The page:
This year challenging a debtor's deals has been more actively used as a tool to increase the bankruptcy estate. Restitution has been widely used when deals were held to be invalid for specific reasons envisaged by bankruptcy legislation. Besides, court practice has demonstrated that other legal implications relating to invalidity may be applied for the benefit of creditors. For instance, the SCC confirmed that it is possible for income to be recovered in favour of a debtor from a party to a transaction that has been invalidated. The amount recoverable is equal to the income the debtor could have received had it used the property transferred under the deal.

Court practice in respect of bankruptcy cases has made considerable changes in 2014 to the priority for creditor's claims to be satisfied. Resolutions No. 36 and 37 of the SCC Plenum dated June 6 2014 have provided clarification concerning the priority of current obligations to be discharged by a debtor. They have also set different responsibilities in terms of ensuring that the priority order is complied with, for a court-appointed administrator and a bank that executes an order with regard to the debtor's account. The key aspect is the legal position formulated in Resolution No. 36. It provides that in any bankruptcy procedure, it is the credit institution that is responsible for overseeing compliance with the order of priority for current payments stipulated by Article 134(2) of the Law on Bankruptcy. An exception concerns orders in respect of the account that an external administrator or a receiver has made.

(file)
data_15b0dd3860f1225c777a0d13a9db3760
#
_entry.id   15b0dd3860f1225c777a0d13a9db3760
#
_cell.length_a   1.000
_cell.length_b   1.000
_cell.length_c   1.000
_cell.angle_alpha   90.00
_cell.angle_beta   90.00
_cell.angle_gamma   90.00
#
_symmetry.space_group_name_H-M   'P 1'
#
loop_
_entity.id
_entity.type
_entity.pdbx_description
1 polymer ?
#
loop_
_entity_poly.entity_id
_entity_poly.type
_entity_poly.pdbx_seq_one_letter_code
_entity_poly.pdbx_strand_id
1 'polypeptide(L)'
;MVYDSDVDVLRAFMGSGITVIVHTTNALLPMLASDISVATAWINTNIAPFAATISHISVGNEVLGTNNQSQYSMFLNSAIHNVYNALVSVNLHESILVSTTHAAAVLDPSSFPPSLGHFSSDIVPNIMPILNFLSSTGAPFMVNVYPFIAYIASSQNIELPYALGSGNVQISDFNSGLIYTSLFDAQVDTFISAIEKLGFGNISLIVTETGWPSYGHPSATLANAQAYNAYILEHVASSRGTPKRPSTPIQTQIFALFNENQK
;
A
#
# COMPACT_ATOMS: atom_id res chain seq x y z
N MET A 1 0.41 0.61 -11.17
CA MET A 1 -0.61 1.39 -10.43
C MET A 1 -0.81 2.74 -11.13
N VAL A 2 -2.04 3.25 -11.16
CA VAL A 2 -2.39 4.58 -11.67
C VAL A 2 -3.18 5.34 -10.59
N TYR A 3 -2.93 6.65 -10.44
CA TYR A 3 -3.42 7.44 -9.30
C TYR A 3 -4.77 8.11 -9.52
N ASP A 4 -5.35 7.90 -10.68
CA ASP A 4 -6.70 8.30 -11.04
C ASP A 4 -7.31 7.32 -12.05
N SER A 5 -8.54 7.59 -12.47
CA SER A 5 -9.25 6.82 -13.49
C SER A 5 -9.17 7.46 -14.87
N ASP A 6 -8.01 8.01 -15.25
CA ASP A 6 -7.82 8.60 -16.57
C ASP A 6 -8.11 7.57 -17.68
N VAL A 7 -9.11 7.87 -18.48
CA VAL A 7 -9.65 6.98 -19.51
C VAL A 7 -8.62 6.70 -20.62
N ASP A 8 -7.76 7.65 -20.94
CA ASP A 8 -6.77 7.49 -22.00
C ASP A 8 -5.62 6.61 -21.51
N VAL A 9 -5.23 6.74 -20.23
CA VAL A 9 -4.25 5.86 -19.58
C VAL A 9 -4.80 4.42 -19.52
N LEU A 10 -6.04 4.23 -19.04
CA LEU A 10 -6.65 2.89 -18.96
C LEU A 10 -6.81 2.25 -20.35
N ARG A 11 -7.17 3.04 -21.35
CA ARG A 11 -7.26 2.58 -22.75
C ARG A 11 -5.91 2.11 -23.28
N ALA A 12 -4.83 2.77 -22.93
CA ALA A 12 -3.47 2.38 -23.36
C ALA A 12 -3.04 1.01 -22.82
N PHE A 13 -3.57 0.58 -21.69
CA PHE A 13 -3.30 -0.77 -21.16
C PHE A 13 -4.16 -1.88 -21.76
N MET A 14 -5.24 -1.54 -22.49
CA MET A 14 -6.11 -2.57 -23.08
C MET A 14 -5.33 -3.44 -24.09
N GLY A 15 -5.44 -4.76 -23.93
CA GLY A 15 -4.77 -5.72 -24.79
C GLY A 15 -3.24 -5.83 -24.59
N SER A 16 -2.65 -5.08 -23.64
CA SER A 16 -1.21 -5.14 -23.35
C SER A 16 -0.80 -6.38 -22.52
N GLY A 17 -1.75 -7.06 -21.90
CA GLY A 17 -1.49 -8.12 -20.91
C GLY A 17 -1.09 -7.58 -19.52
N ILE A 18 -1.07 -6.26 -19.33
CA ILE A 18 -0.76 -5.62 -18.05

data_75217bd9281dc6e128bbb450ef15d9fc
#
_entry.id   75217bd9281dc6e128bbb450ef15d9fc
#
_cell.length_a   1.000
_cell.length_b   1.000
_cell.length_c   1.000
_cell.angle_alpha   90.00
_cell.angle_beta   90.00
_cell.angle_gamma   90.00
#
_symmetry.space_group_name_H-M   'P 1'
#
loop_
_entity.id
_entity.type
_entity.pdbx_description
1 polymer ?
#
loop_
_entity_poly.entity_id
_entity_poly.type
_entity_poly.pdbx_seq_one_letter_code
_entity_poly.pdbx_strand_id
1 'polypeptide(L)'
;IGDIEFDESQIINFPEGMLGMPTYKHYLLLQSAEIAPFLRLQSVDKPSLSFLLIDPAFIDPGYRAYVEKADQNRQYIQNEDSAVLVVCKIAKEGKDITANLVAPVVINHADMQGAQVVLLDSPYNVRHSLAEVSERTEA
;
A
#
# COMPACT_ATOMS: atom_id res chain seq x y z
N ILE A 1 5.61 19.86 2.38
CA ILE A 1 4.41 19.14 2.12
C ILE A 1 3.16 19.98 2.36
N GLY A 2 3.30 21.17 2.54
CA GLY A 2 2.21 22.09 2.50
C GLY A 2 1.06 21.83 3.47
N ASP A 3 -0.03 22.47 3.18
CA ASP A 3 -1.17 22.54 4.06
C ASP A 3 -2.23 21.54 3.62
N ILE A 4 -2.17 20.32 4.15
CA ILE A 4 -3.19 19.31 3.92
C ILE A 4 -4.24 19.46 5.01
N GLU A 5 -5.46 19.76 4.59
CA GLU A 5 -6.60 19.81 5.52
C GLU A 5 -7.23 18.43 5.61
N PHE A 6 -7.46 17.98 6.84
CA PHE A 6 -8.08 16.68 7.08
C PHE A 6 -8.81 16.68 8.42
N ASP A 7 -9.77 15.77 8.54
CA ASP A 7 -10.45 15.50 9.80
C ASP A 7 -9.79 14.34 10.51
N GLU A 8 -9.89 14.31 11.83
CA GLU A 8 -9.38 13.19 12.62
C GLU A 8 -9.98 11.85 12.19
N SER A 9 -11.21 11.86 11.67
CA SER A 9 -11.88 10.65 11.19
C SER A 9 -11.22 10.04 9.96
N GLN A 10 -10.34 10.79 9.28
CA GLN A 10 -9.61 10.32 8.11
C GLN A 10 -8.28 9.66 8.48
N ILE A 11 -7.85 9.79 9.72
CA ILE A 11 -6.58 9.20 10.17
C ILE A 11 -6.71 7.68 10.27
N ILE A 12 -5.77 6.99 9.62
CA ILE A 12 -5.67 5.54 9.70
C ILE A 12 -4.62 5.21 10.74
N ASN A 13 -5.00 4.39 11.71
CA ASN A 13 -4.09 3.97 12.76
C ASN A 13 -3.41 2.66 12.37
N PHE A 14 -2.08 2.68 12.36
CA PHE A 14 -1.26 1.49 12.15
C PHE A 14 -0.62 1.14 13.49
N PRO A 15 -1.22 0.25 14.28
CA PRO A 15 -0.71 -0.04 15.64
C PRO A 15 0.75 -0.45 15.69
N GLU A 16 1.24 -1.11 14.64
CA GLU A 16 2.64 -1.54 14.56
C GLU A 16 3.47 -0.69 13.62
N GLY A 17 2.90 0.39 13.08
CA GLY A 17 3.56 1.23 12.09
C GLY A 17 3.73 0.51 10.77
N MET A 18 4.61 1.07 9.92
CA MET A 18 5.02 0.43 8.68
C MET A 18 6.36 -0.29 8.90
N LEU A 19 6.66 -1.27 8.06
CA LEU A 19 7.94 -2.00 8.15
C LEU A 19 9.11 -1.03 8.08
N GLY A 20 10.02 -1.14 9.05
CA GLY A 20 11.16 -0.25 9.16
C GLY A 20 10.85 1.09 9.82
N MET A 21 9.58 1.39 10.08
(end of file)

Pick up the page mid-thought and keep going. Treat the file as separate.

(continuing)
To sum up, we hope that the judicial boards under the Russian Supreme Court will eventually work together to reach a common denominator in case law. Moreover, it is to be hoped that this case law will be based on the time-proven rules, which were clear to business, from the 20-year experience of state commercial courts in applying bankruptcy legislation.

The MT Conferences section did not involve the reporting or the editorial staff of The Moscow Times.